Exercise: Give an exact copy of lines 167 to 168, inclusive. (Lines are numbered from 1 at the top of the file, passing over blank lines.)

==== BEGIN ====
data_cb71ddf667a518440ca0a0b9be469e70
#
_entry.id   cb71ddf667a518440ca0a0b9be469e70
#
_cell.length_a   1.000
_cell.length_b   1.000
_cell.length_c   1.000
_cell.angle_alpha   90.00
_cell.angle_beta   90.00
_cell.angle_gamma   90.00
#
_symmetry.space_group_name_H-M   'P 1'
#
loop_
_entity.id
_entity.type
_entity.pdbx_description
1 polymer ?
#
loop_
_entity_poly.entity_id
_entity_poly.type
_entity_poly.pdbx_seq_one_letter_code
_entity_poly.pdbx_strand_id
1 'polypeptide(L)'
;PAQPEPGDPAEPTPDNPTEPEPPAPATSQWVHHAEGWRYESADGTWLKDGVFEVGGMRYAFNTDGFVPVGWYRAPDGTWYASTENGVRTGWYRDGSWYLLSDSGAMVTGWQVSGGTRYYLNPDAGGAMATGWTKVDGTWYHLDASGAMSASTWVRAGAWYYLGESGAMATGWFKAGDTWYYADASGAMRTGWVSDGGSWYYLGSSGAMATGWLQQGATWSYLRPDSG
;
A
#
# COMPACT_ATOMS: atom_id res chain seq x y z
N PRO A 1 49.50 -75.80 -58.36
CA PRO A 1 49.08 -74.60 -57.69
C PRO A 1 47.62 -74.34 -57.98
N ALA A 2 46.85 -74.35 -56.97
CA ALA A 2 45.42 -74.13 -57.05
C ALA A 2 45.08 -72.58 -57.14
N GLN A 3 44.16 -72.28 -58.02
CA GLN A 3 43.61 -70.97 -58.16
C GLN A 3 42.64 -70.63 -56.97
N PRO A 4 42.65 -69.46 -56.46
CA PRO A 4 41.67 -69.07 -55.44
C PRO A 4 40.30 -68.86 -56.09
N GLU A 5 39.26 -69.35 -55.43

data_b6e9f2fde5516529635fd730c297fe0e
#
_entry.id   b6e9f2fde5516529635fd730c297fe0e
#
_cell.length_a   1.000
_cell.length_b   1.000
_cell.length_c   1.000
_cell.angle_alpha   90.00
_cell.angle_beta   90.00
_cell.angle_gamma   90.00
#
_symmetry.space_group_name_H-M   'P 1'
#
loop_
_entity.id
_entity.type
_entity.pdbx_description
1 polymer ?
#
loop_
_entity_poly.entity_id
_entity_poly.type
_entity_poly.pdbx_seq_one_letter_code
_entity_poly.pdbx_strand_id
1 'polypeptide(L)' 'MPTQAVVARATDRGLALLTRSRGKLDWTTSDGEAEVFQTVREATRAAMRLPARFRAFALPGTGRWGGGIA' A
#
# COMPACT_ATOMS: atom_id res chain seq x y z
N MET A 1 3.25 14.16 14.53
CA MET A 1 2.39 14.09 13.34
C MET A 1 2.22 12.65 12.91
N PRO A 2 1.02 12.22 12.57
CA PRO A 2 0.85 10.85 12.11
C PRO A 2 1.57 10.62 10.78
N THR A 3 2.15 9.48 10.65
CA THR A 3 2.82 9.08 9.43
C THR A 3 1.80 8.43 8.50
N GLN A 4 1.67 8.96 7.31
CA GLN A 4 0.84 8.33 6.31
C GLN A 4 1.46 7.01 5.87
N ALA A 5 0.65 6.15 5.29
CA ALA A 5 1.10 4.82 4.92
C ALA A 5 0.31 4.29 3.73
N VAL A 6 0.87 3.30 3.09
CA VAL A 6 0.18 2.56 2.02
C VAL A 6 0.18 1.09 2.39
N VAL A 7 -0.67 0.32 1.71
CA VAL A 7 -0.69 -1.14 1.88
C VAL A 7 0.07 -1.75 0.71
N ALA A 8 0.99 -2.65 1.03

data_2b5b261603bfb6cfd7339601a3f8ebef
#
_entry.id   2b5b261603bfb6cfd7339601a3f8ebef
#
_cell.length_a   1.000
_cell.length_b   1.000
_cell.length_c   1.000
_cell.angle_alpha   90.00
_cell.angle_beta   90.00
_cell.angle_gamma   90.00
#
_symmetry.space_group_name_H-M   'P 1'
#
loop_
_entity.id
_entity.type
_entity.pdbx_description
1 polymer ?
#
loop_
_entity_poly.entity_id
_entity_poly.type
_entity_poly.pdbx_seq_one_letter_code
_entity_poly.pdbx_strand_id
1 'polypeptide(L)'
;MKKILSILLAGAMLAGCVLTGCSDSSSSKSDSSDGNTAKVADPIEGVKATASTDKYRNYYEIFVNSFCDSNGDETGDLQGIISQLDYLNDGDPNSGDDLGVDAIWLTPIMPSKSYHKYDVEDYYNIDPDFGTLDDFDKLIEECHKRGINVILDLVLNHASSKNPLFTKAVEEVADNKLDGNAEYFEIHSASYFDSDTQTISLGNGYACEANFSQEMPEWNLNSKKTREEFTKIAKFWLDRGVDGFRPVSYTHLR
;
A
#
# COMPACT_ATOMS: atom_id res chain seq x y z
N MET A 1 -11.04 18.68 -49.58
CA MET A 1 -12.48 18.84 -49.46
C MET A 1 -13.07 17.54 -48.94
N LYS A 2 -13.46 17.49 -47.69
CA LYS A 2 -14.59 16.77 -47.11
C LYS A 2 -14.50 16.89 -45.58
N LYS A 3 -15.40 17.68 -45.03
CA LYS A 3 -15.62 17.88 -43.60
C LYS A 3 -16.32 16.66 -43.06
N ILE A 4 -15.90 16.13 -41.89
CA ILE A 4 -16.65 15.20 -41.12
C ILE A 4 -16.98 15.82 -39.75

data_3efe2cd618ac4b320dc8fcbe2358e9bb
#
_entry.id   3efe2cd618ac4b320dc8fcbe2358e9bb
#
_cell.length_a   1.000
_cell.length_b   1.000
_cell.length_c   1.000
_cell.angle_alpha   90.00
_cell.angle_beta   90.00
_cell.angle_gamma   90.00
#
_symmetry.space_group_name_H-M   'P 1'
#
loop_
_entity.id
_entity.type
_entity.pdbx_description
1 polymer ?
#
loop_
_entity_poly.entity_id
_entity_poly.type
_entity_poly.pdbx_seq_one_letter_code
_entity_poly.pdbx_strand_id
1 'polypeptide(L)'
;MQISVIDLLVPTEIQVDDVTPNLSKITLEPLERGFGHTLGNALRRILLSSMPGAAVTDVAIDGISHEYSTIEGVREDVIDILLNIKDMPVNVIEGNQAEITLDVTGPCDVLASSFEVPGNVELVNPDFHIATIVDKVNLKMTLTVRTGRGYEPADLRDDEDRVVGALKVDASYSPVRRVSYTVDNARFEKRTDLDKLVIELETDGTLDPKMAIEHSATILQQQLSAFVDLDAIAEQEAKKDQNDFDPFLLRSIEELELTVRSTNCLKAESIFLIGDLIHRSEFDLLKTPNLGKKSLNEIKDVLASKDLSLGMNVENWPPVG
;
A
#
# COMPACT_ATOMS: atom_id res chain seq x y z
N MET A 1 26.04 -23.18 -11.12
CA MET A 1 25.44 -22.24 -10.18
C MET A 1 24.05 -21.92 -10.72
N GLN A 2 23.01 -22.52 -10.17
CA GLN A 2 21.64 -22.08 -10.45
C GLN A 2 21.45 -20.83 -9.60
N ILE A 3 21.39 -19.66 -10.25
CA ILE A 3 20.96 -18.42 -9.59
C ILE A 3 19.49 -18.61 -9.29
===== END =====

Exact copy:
C MET A 1 24.05 -21.92 -10.72
N GLN A 2 23.01 -22.52 -10.17